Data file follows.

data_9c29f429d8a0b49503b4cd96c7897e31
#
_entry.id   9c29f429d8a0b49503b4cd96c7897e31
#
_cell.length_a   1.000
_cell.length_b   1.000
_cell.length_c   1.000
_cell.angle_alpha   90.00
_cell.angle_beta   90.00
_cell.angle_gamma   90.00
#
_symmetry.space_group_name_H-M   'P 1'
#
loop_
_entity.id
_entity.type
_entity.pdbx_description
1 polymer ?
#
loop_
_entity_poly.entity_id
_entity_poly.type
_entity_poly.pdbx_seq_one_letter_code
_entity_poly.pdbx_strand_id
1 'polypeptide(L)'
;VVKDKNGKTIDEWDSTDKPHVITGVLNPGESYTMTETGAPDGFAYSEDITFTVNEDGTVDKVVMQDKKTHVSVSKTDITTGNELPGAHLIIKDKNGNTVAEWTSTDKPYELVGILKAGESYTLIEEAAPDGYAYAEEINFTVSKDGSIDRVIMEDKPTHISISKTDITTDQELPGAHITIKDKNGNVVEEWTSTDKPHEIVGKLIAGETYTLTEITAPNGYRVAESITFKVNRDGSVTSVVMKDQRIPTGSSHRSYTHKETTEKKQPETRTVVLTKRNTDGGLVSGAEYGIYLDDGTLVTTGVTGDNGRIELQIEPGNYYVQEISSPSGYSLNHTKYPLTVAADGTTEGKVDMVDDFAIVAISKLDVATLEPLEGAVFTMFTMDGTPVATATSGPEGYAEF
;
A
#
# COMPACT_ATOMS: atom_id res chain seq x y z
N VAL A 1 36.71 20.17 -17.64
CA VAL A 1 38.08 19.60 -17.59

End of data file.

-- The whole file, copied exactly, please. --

data_9c29f429d8a0b49503b4cd96c7897e31
#
_entry.id   9c29f429d8a0b49503b4cd96c7897e31
#
_cell.length_a   1.000
_cell.length_b   1.000
_cell.length_c   1.000
_cell.angle_alpha   90.00
_cell.angle_beta   90.00
_cell.angle_gamma   90.00
#
_symmetry.space_group_name_H-M   'P 1'
#
loop_
_entity.id
_entity.type
_entity.pdbx_description
1 polymer ?
#
loop_
_entity_poly.entity_id
_entity_poly.type
_entity_poly.pdbx_seq_one_letter_code
_entity_poly.pdbx_strand_id
1 'polypeptide(L)'
;VVKDKNGKTIDEWDSTDKPHVITGVLNPGESYTMTETGAPDGFAYSEDITFTVNEDGTVDKVVMQDKKTHVSVSKTDITTGNELPGAHLIIKDKNGNTVAEWTSTDKPYELVGILKAGESYTLIEEAAPDGYAYAEEINFTVSKDGSIDRVIMEDKPTHISISKTDITTDQELPGAHITIKDKNGNVVEEWTSTDKPHEIVGKLIAGETYTLTEITAPNGYRVAESITFKVNRDGSVTSVVMKDQRIPTGSSHRSYTHKETTEKKQPETRTVVLTKRNTDGGLVSGAEYGIYLDDGTLVTTGVTGDNGRIELQIEPGNYYVQEISSPSGYSLNHTKYPLTVAADGTTEGKVDMVDDFAIVAISKLDVATLEPLEGAVFTMFTMDGTPVATATSGPEGYAEF
;
A
#
# COMPACT_ATOMS: atom_id res chain seq x y z
N VAL A 1 36.71 20.17 -17.64
CA VAL A 1 38.08 19.60 -17.59